Protect your snowbird clients before they head southBy Rosemary McCracken | September 21 2011 06:37PM
As your snowbird clients get ready to fly off to warmer winter climes, you’ll need to make sure they’ve made proper preparations for their time outside Canada. The most important thing they’ll need is adequate medical coverage.An RBC Insurance/Ipsos Reid survey in May found that only 62% of Canadian travellers aged 55 and older purchased travel insurance for visits to the U.S., and that 40% of this age group don’t take the time to understand what their travel insurance covers as they prepare for their trips.
Many people think they’ll be covered under their provincial health plans, but this is just not so. “The portability principle of the Canada Health Act, with a few exceptions, is not being met by most provinces,” says Michael Mackenzie, executive director of the Canadian Snowbird Association, a non-profit organization representing Canadian travellers.
The maximum amounts the provinces currently pay per day toward medical expenses incurred outside Canada are:
British Columbia $75
New Brunswick $100
Nova Scotia $525
Newfoundland and Labrador $350-$465
Prince Edward Island $1,055
Northwest Territories $1,283
With hospital stays in the U.S. costing around $10,000 a day, your clients clearly need to have travel medical insurance to cover the gap between what the provinces will pay and what their medical bills may be. Those who don’t will be gambling with their life savings.
Some travellers may think they are covered by their credit cards or under their employee benefits, but they need to determine whether there are ceilings to the amount of coverage provided, limits to lengths of stay outside Canada and age cut-offs.
“Some credit cards are now offering very good coverage,” said Tim Bzowey, vice president, travel, at RBC Insurance, “but most people don’t know exactly what this coverage is because they were not actively purchasing travel coverage when they applied for their cards. And employee plans may have restrictions, and many do not pay upfront; the traveller pays the hospital bill and is reimbursed later. This could mean taking out a bank loan.”
Clients who find gaps in the coverage provided by their credit cards or employee plans, or those with no coverage at all, will need to purchase travel medical insurance.
Some insurers may have cut-off ages after which travellers cannot purchase coverage. “RBC Insurance does not have a cut-off age,” Mr. Bzowey said, “but coverage may be modified by pre-existing health conditions. A traveller with a heart condition, for example, may not be covered if he or she has a health episode related to that condition while away from Canada, but they will be covered in other areas. There are many things that can happen while travelling, so a pre-existing condition is not a reason for foregoing travel insurance.”
You or your client can also try shopping around. Some insurers may offer coverage for medical conditions that aren’t covered by others. And some have plans with more relaxed terms for pre-existing conditions, for example insuring travellers with certain medical conditions if there have been no changes in the condition for 365 days.
You’ll also need to ascertain exactly what the policy covers, Mr. Bzowey said. Does it include air ambulance with medical support so that your client can return to Canada? Does it pay for the living expenses of the spouse or the travel companion while the client is in hospital abroad, and for this person’s return airfare?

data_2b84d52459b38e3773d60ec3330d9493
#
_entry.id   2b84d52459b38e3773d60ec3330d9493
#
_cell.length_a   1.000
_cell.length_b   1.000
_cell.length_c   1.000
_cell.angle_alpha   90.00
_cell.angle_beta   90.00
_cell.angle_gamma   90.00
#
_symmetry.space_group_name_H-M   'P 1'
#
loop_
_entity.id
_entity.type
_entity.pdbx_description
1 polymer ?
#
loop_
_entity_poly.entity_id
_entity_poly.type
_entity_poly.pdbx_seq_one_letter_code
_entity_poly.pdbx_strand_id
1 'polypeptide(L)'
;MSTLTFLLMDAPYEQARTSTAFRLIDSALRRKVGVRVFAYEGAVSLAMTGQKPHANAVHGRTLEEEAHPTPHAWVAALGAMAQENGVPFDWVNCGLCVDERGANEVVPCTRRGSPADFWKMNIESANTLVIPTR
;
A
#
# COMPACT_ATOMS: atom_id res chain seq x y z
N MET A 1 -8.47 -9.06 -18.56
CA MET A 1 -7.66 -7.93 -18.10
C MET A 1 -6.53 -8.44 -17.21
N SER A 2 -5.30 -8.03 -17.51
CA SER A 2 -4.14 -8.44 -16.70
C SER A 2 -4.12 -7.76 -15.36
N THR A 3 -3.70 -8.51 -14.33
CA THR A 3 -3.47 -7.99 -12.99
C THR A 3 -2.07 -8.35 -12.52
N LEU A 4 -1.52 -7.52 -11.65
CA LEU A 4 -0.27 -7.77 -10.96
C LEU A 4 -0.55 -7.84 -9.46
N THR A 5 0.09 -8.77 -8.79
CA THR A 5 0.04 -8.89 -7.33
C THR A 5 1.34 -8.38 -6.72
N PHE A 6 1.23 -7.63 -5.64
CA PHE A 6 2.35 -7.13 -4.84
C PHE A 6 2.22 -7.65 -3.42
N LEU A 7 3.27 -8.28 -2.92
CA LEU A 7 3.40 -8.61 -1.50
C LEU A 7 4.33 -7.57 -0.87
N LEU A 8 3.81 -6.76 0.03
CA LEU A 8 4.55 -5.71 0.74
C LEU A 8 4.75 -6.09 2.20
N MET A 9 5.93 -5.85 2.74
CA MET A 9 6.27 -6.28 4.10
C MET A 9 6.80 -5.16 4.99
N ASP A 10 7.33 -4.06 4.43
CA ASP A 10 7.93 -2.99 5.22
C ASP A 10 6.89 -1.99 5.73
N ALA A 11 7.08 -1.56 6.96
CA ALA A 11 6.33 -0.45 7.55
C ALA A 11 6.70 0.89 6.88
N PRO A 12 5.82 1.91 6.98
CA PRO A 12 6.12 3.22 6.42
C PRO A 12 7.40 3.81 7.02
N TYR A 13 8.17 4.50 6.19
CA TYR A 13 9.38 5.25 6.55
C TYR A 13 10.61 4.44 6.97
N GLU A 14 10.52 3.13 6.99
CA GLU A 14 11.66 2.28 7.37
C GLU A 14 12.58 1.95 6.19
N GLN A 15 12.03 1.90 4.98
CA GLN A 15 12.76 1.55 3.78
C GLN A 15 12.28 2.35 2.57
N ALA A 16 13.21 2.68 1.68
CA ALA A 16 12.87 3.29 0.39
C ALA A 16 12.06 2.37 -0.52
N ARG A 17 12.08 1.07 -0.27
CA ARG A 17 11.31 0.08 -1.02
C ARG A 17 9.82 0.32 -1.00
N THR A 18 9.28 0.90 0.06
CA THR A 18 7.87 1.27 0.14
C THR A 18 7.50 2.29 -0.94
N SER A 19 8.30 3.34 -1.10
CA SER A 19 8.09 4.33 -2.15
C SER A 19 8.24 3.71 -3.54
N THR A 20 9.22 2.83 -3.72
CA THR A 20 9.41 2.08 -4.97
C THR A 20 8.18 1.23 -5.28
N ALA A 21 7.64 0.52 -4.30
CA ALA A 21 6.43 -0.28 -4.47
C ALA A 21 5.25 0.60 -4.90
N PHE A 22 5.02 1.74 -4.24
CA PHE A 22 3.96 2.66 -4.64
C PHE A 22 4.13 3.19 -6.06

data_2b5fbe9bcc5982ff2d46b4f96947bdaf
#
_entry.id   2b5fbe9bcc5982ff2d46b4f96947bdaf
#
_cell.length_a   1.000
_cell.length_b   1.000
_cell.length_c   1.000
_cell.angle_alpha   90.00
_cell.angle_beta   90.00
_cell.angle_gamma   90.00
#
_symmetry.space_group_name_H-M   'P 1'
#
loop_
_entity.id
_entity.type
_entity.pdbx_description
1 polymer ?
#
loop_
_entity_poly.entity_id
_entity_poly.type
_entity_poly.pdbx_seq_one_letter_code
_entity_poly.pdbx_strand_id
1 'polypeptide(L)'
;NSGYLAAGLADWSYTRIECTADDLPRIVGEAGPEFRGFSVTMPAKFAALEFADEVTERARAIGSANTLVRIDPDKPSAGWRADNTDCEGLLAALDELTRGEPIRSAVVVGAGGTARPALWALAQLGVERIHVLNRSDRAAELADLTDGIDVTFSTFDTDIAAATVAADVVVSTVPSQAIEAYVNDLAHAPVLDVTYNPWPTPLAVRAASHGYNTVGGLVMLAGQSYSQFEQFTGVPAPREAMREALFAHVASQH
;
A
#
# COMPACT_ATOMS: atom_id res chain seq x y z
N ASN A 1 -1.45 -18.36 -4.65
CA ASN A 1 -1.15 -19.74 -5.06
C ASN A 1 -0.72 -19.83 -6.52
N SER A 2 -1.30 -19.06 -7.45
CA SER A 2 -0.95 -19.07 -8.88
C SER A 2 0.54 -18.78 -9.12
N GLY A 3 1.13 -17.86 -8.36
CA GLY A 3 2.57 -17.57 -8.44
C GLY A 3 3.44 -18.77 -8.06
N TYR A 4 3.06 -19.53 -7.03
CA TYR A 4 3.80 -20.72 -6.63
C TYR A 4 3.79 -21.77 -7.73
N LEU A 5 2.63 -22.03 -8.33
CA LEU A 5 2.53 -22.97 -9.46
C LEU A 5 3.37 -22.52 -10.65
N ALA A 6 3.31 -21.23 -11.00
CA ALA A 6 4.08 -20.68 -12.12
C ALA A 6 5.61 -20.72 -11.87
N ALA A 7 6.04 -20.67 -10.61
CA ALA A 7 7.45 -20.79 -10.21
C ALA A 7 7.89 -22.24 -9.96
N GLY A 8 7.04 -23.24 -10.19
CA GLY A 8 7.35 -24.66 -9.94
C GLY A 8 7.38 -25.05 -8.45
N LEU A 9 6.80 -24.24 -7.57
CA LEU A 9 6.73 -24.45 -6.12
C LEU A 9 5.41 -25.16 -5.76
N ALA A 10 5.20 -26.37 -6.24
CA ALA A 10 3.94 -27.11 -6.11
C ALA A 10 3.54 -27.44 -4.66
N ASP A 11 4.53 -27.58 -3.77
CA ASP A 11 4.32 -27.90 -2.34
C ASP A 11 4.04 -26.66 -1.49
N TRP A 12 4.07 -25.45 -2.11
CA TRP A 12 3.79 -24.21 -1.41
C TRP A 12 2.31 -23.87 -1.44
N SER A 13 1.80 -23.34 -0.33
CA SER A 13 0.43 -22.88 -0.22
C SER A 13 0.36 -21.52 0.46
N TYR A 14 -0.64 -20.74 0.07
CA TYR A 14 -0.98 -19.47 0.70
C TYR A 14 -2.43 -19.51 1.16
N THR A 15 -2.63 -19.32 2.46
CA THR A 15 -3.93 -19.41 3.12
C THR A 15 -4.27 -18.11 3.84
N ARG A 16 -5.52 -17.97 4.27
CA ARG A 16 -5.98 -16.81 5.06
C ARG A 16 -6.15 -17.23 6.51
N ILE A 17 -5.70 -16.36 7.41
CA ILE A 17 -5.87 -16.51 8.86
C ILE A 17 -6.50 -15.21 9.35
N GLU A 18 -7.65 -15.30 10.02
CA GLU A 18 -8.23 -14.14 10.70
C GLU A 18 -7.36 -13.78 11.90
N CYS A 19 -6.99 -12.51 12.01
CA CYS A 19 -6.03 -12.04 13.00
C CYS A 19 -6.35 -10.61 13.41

“You’ll need to find out if the plan has a deductible and how much it is,” he added. “And you’ll need to know what support is available from the insurer if the client becomes ill or has an accident. We have a 1-800 number the insured person can call from any place in the world. We’ll direct him to appropriate hospitals and health-care professionals at his travel destination. Outside Canada, quality care is highly variable, and in some places it may be difficult to find English- or French-speaking health-care professionals.”
Your client should also have trip cancellation and trip interruption insurance in place that will refund the travel investment should he or she need to cancel the vacation or have to return home earlier than planned. This may be included with medical coverage in the travel insurance package. If not, it can be purchased separately.
When footloose snowbirds return to Canada, they’ll likely want to continue their travels within their own country. But many won’t be packing travel insurance. The RBC/Ipsos Reid survey found that 76% of the Canadians polled don’t believe they need to purchase travel insurance when travelling to another Canadian province because their health plans will cover their medical costs.
Basic emergency medical costs, including hospital stays in other provinces, are covered up to the home province’s maximum fee schedule. But, if your client falls ill in another province with higher rates, and on top of that if specialists are called in, the home province may not cover the difference.
“Another big area of concern,” Mr. Bzowey noted, “is ambulance transportation, both ground and air, which is only covered in the home province. Transporting a patient by air ambulance with medical support from Halifax to Calgary will cost $32,000. As well, X-rays, prescription drugs and emergency dental work in other provinces are not covered by provincial plans. Coverage can also include a travel companion’s expenses and transportation of a family member to the travel destination.
“Cost is nominal and well worth it,” he added.